2 November 2017
This is the first book I have read of Shusterman, and I have to admit, that I was initially drawn in by the cover of the book, and then by the blurb. This is a YA book, there is no doubting that, but one that is probably for an older YA audience rather than a younger one given the violent content.
It is a difficult book to judge overall as there are a lot of very intriguing aspects to this story, but there are also some flaws to the story, some elements could have been done better.
The story itself is about a futuristic world in which humanity has moved to the point of medical technology so that there is no death anymore, everything can be cured, and so all humans are immortal basically. There are also no governments anymore, everything, and I mean literally everything, food (growing, distribution calculation of requirements for population), transport, (from the cars to the trains to the planes), everything, is looked after by this AI called the Thunderhead. It is also responsible for reviving people if they have an accident, and for when people have reached that point in life where they ‘turn the corner’, it can revitalise them, making them young again.
This was where one of the flaws in the story came up, when we come across one of families in the story, and they live in this big luxurious mansion, better than most families do, because he is very well off, (in a world with no needs or wants, and no economy as such), he is filthy rich, as he is the one working on the technology to make revival technology to make you able to revive younger. But why in a world where basically everyone has EVERYTHING, would there be someone who lives like a billionaire now? It didn’t fit in with the rest of the story.
Returning to the main story, to try and have a semblance of normalcy in this society, it was decreed at some point that there would be Scythe’s, human’s, completely separate to the Thunderhead, who would ‘Glean’ a quota of the population every year. Two teenagers are selected by a Scythe to act as his apprentices, Citra and Rowan, and the main story follows what happens to them.
Without giving too much away, there are Good and Bad Scythe’s, those that ‘Glean’ in a kind and humane manner, and those that are psychopathic killers who have found their calling in life, and the only thing they are upset about is that there is a quota set upon them.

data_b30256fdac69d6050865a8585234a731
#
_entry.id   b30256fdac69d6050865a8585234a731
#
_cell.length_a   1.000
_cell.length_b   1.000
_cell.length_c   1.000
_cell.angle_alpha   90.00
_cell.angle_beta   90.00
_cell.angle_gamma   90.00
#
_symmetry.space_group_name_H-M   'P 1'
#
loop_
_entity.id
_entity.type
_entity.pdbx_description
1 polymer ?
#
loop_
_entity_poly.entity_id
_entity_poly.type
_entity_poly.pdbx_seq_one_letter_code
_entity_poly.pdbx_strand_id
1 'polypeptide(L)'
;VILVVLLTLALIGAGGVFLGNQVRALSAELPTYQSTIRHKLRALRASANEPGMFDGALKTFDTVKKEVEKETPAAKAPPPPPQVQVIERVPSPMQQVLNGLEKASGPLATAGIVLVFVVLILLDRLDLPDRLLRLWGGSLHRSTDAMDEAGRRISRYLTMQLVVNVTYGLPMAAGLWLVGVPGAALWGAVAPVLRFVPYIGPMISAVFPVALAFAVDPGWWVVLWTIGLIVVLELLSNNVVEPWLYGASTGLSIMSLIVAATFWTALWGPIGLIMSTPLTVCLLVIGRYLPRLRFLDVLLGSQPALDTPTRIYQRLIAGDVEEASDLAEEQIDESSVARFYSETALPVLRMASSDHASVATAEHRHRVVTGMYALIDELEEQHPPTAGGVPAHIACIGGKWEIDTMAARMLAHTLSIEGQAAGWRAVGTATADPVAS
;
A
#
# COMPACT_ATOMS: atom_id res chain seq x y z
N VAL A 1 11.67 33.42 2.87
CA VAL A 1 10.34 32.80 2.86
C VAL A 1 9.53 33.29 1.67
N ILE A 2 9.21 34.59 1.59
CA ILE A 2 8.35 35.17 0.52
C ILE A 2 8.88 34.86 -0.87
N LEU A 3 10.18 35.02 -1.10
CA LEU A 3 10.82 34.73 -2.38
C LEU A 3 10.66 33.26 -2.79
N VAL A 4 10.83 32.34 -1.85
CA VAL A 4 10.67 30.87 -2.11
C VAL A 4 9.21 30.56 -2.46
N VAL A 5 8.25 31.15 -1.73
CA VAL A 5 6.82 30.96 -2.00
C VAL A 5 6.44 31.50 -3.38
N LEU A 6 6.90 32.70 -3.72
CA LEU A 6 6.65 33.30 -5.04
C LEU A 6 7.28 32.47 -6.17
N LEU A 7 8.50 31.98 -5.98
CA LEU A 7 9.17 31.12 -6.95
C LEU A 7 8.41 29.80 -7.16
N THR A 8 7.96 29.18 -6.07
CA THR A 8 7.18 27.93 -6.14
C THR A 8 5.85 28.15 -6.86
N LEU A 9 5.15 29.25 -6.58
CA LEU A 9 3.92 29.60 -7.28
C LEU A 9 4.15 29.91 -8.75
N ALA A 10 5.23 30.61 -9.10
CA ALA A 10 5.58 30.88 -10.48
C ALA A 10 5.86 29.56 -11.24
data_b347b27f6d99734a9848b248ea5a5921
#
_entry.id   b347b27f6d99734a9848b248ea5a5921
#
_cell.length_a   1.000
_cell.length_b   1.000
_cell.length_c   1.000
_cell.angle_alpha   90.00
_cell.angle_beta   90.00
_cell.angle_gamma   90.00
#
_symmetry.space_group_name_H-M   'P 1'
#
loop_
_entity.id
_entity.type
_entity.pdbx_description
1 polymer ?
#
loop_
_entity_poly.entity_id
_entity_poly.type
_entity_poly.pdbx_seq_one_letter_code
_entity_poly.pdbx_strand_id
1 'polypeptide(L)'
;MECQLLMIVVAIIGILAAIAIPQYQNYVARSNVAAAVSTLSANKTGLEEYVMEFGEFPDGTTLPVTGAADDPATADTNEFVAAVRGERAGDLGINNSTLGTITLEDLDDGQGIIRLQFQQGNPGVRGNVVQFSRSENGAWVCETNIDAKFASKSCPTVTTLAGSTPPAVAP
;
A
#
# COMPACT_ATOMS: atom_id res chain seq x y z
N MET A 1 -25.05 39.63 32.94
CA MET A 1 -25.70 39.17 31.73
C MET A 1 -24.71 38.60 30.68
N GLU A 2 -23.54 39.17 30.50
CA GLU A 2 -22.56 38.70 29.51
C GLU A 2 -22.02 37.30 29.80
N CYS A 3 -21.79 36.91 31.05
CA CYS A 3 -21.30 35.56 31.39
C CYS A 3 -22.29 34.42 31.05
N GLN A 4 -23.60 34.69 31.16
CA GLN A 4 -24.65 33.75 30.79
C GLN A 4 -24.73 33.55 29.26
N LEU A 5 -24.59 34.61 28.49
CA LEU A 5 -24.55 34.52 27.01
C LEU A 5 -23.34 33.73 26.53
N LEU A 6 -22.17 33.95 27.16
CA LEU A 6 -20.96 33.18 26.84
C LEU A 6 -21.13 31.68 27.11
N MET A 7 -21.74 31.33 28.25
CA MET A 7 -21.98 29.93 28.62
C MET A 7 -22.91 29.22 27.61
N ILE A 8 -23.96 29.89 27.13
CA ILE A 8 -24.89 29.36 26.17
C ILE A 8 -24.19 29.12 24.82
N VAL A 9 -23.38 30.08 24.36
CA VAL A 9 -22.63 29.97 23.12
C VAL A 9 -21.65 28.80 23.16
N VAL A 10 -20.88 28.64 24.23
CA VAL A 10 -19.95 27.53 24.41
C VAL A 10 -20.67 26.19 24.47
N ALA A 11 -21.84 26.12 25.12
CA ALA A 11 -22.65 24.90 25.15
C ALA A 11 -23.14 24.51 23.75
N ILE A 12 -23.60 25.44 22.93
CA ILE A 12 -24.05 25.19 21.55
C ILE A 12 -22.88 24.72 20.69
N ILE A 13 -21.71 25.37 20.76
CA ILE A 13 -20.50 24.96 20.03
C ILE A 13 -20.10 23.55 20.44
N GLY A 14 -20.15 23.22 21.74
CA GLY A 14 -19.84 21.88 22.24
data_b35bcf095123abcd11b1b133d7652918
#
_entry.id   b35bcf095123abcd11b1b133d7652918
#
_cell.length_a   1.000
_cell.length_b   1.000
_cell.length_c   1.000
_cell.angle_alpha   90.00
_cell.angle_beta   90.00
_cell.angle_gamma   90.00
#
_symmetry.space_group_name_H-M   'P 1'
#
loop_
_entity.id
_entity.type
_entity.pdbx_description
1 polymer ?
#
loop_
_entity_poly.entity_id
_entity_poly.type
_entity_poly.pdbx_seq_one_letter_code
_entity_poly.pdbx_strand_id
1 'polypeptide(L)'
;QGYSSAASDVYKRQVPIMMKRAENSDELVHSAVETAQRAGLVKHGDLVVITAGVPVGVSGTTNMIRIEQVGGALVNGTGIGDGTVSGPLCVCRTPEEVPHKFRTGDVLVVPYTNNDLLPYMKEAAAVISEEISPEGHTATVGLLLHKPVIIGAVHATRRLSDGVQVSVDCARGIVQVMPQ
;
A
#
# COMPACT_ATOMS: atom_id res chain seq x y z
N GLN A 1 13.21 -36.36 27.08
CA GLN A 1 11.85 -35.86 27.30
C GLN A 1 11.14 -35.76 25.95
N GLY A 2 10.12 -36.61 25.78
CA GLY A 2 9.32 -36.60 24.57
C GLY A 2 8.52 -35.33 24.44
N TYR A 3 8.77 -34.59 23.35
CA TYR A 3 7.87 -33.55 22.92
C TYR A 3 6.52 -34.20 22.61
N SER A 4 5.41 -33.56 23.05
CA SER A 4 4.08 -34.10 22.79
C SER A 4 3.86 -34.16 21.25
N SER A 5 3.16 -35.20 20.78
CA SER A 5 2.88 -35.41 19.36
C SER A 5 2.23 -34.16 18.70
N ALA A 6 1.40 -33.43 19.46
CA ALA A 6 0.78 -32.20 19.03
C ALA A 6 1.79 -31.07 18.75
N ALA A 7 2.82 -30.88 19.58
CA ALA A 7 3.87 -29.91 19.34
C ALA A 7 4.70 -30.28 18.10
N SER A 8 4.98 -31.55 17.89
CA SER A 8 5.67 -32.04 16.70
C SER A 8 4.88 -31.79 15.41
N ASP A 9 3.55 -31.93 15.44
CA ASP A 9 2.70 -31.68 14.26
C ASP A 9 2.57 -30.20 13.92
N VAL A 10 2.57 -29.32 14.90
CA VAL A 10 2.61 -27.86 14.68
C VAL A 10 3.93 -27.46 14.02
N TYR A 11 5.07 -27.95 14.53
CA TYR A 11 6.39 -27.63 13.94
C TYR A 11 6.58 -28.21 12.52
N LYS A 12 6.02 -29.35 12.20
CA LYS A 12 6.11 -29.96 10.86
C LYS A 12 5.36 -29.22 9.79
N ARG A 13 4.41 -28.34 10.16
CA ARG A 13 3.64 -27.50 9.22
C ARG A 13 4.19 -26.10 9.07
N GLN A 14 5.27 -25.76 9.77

Our two apprentices start with Scythe Faraday, but due to various events, are split up, one with Scythe Curie and the other with Scythe Goddard. Curie and Faraday are of course on the good side (couldn’t have Madam Curie’s namesake as a psychopath), but Goddard of course is pure evil. Scythe’s take the name of someone famous in history, and I guess the relevance of Goddard’s name is that he was never celebrated for his work in rocket engineering, and Goddard believes that he must change the face of Scythdom to fit his image of what a Scythe should be.
How the story all comes about is very black and white, there is unfortunately very little mystery to be uncovered, and the resolution of between Scythe Goddard and his apprentice is somewhat weak and could have been done a whole lot differently, giving the story and the characters some actual depth.
The other apprentice has a little more depth, but there story is just as transparent, whilst at the same time, full of holes. The apprentice shooting the person they were looking for at the house that Curie sent them to, with Curie knowing who was at the house being one of the biggest holes – why would Curie not tell the apprentice who was there? I'm trying not to give too much away – once you read it, you will understand and understand the error.
The ineptitude of the other Scythes was astounding, given their alleged ages and skills/training, that apprentices could either outsmart them, or kill them in some instances.
As was the sheer stupidity and lack of skill of the alleged ‘Blade Guard’, those who were there to look after those whose main job in life is to ‘Glean’ others. Why do they need guards? And if they have them, why are they able to be so easily outdone?
The only characters with any depth beyond a wading pool were Curie and Faraday themselves, and we saw little enough of them, or their relationship.
Having said all of this, this did (and with the sequel to be published), still does, have the potential to be a really fascinating story, it just needs some serious work on the characters to give them some actual depth, and to fix the glaring holes in some of the storylines. Curie’s readings at the start of each Chapter are some of the best bits of the entire book, and show that her character actually is real. This is a really clever concept, but it has not been executed overly well unfortunately, hopefully the sequel is better.